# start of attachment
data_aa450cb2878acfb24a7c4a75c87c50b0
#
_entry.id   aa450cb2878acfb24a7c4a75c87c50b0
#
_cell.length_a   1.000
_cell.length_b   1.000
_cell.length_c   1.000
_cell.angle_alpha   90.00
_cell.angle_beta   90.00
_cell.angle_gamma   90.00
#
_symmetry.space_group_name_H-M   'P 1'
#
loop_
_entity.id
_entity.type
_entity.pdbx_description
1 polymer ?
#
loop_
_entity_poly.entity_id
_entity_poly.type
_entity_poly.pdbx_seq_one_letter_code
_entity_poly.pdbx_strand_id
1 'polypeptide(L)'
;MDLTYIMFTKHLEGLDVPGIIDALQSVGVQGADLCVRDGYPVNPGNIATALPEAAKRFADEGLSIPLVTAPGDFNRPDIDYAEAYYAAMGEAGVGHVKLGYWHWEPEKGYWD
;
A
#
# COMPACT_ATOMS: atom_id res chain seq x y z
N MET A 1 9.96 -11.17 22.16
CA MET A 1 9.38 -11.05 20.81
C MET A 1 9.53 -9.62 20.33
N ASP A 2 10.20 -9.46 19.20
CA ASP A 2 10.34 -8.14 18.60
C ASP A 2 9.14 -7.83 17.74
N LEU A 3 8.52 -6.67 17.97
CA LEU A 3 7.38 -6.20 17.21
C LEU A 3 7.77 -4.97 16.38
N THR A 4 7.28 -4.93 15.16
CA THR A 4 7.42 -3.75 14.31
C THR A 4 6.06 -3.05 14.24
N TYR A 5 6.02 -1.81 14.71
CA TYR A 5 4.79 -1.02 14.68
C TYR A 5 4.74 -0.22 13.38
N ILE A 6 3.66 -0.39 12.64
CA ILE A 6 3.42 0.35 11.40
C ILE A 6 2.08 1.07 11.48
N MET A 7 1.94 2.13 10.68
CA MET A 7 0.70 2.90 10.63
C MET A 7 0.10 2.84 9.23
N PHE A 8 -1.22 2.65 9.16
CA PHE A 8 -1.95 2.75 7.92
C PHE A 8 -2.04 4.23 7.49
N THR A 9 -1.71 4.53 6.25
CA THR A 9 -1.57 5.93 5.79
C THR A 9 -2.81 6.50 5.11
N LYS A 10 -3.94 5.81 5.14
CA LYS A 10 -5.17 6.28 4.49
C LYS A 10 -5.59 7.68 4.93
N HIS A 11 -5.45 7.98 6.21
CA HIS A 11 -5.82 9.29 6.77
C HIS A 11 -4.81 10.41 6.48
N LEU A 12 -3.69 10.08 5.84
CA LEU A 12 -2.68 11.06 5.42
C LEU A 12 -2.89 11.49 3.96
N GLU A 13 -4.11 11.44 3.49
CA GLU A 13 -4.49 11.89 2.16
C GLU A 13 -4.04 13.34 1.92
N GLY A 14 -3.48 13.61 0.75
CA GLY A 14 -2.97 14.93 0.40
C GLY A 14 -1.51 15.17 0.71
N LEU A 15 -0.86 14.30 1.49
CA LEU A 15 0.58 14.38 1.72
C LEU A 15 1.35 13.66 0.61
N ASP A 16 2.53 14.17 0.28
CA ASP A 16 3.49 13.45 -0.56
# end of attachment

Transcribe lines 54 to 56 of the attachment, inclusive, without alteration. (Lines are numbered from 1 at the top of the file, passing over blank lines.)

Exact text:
C PHE A 8 -2.04 4.23 7.49
N THR A 9 -1.71 4.53 6.25
CA THR A 9 -1.57 5.93 5.79